AI analysis of DECAAF II trial finds younger patients may benefit from MRI-guided ablation

Nassir Marrouche

Younger atrial fibrillation (AF) patients are most likely to benefit from more personalised, magntetic resonance imaging (MRI)-guided ablation, according to a new analysis of the DECAAF II trial using artificial intelligence (AI). This was the conclusion of research presented by Nassir Marrouche (Tulane University, New Orleans, USA) at the European Society of Cardiology (ESC) congress (25–28 August, Amsterdam, The Netherlands).

The DECAAF II trial tested the hypothesis that imaging-guided fibrosis ablation in addition to conventional pulmonary vein isolation (PVI) is superior to PVI alone in improving ablation success rates in patients with persistent AF. The study initially found that using advanced image-guided technology to target additional diseased areas causing arrhythmias, beyond the usual treatment zones, did not yield superior results compared to simpler methods.

However, researchers looked more closely at the study results using AI-modelling analysis and found screening criteria that could help doctors select patients who would be most likely to benefit from the newer treatments. They concluded that patients younger than 58 years old had the best results.

“This shows that the younger population with AF should be treated very quickly and not wait to get ablation treatment,” said Marrouche. “The earlier we treat an arrhythmia in younger populations, the better they do. In general, people tend to wait until they get older to seek treatment. Our finding is that there are more issues when they are starting therapy then and the outcomes are not as good.”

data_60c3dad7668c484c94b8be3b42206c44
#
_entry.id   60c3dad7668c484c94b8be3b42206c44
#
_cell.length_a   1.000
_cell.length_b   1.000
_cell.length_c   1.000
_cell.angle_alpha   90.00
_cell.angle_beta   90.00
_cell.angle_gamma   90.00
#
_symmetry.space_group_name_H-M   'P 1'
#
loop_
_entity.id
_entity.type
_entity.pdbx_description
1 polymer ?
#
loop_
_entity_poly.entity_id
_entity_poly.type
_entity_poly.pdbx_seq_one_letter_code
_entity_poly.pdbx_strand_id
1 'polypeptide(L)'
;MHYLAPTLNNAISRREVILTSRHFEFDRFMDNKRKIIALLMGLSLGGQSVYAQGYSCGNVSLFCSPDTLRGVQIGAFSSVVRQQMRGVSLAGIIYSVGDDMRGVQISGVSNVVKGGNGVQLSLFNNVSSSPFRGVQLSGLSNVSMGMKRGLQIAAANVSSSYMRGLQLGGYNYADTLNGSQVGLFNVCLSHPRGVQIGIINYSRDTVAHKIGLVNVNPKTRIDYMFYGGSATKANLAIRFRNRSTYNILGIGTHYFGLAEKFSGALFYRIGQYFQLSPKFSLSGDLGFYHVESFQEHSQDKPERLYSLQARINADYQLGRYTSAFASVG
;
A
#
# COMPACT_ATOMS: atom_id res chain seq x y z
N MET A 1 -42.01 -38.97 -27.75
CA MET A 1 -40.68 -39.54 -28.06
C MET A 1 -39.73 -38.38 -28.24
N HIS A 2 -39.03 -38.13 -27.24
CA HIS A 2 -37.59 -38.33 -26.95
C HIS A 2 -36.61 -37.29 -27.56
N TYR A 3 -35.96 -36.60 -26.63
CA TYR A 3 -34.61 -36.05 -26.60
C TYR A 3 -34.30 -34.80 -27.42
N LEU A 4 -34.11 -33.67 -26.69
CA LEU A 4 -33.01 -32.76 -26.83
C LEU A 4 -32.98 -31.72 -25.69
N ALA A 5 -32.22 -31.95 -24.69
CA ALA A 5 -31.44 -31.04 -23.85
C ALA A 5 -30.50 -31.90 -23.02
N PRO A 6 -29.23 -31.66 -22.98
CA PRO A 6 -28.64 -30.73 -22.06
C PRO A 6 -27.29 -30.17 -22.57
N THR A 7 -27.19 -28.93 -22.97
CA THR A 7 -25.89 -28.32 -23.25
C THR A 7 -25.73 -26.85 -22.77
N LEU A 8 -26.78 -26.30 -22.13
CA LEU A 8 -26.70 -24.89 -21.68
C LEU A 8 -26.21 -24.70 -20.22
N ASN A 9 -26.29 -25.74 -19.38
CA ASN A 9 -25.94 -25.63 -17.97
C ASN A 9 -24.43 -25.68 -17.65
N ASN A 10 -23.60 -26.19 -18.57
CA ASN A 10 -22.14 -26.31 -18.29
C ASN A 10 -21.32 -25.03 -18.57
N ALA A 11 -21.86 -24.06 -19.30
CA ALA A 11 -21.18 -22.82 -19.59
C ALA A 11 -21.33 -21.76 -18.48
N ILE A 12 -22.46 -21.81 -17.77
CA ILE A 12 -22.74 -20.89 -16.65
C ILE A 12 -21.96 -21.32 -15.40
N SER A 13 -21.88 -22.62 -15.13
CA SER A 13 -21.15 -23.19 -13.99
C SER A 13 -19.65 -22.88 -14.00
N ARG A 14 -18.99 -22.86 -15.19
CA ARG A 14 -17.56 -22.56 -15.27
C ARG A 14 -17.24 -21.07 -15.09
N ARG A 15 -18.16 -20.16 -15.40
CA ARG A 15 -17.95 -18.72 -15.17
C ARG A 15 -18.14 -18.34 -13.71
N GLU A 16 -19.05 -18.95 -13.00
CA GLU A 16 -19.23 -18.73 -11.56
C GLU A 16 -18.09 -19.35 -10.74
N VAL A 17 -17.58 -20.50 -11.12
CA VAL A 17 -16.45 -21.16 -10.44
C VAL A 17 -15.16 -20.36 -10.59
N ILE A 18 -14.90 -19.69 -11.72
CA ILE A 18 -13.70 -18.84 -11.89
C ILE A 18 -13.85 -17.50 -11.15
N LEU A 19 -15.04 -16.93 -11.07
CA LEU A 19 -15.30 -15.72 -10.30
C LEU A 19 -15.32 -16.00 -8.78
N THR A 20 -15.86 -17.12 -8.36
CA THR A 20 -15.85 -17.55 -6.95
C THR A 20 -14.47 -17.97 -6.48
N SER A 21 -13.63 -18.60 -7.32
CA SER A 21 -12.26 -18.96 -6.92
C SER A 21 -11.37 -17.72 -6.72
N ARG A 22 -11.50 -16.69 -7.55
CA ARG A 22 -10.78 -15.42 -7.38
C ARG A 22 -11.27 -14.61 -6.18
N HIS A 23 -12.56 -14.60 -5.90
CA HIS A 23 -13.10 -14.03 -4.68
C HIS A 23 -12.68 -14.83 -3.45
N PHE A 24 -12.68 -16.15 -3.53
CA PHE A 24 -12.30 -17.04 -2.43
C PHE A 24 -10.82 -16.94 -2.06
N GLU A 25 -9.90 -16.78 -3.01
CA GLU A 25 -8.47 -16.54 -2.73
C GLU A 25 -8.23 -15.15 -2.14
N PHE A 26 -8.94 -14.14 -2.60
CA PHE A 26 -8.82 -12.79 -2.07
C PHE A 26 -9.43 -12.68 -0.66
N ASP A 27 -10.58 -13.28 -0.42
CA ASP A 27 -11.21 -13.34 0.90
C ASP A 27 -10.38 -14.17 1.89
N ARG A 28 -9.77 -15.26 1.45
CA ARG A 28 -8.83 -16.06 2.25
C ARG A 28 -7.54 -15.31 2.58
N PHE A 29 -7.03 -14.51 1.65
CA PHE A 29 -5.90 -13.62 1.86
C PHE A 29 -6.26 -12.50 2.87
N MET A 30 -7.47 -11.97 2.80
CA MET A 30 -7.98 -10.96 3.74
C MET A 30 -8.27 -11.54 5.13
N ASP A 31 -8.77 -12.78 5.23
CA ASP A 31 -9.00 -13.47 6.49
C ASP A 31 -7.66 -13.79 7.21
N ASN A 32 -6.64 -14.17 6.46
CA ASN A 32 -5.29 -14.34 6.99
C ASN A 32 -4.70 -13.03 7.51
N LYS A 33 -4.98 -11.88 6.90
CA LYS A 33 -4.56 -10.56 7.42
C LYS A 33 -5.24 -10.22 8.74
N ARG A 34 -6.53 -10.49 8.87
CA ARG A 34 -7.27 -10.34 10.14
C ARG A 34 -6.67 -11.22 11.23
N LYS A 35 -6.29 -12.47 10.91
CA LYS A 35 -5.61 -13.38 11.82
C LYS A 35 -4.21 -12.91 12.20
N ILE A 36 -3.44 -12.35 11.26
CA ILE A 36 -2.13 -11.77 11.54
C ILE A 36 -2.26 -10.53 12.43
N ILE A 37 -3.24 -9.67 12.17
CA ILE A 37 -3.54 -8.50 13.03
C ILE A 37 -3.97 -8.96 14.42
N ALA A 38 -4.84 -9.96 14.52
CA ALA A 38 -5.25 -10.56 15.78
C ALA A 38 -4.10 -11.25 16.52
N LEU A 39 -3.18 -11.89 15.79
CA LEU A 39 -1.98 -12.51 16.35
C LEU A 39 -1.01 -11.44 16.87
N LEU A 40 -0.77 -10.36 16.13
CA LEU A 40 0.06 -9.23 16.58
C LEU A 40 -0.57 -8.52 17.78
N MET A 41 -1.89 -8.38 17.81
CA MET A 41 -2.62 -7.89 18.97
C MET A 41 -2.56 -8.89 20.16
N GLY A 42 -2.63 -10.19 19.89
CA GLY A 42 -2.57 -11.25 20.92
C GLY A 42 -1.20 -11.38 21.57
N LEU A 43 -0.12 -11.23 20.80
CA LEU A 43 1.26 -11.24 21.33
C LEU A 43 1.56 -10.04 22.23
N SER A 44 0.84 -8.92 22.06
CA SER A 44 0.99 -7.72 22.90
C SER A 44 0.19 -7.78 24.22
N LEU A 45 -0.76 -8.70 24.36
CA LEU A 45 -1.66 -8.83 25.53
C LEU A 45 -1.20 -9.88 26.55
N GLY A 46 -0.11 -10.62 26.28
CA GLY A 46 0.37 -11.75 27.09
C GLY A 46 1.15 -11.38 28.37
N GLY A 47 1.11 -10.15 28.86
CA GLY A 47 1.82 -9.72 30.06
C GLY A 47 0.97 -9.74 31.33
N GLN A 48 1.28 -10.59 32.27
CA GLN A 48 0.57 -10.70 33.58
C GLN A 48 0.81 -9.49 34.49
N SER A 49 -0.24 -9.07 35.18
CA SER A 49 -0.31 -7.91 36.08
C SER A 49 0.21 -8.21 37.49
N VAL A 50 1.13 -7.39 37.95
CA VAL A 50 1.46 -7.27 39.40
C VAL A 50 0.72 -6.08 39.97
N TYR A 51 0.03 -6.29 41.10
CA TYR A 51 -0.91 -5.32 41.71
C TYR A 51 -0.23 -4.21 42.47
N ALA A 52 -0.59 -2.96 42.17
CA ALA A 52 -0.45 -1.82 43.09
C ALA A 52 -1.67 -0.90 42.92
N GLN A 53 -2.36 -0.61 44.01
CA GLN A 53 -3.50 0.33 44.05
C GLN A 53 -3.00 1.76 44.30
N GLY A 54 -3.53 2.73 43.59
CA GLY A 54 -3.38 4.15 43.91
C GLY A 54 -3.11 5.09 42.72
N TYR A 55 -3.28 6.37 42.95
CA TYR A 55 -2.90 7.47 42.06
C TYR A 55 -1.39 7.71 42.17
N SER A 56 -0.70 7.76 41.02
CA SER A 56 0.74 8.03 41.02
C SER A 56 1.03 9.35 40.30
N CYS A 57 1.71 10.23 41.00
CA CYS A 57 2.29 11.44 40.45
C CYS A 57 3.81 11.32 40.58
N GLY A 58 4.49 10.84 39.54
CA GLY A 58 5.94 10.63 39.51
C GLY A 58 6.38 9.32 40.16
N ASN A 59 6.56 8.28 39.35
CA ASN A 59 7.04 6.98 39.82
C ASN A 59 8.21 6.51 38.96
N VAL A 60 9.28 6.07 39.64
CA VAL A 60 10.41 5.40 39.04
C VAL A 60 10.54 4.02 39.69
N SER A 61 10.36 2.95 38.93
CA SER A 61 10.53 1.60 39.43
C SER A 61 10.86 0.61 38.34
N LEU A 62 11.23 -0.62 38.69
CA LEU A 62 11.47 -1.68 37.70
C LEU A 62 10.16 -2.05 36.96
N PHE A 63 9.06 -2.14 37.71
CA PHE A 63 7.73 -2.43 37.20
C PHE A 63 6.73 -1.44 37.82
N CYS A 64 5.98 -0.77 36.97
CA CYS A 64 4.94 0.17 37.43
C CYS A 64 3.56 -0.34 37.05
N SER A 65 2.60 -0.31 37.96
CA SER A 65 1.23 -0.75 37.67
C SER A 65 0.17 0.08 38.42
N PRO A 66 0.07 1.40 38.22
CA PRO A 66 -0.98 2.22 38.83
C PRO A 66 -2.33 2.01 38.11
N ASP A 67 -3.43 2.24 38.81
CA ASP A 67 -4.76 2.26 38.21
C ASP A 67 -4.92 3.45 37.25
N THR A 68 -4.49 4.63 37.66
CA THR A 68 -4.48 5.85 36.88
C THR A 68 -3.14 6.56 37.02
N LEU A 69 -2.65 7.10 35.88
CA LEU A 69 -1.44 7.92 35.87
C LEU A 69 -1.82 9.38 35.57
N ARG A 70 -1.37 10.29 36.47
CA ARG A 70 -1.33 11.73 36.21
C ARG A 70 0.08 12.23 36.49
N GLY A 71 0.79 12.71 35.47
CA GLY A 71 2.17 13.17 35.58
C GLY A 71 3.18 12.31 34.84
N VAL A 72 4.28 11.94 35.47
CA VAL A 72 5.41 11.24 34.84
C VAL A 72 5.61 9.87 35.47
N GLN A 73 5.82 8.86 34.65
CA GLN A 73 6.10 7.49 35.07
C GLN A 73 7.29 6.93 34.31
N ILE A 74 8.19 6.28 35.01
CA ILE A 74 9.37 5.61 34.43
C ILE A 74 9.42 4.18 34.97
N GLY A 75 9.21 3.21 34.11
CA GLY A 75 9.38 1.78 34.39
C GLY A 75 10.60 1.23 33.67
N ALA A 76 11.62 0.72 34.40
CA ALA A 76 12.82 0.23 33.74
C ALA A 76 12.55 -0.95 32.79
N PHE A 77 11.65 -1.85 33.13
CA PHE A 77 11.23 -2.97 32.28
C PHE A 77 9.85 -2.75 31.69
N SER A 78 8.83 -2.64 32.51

For the study, researchers followed 843 AF patients undergoing ablation treatment at 44 hospitals in 10 countries, including the USA, Germany, France and Australia. All the patients received MRI scans to quantify the amount of diseased tissue within their hearts.

Half of the patients received standard care—PVI—and for the other half doctors used the MRI scans to create a detailed 3D map of all diseased areas along the left atrium of the heart. They performed conventional PVI treatment and then used the digital map to ablate diseased tissue more aggressively and precisely outside of conventional treatment areas.

All of the study patients received smartphone electrocardiogram (ECG) devices to monitor their heart rhythms daily after treatment, and researchers followed up with them at three-, six- and 12-month intervals.

The study looked at how long it took each group to experience an arrhythmia recurrence after 90 days from treatment. The new analysis showed that patients under 58 years old who underwent fibrosis-guided ablation in addition to PVI experienced significantly lower arrhythmia recurrence rates compared to those who received PVI-only.

“The treatment improved outcomes for these patients by a staggering 50%,” Marrouche said.

Furthermore, the study found that AF burden was significantly lower in younger patients, and there was a higher decrease in left atrial volume in young patients who underwent fibrosis-guided ablation.

“These findings provide valuable insights into the selection of patients for AF ablation procedures and highlight the potential benefits of incorporating fibrosis-guided ablation in younger patients. Further research and clinical trials are needed to validate these results and determine the long-term effects of this approach,” Marrouche said.


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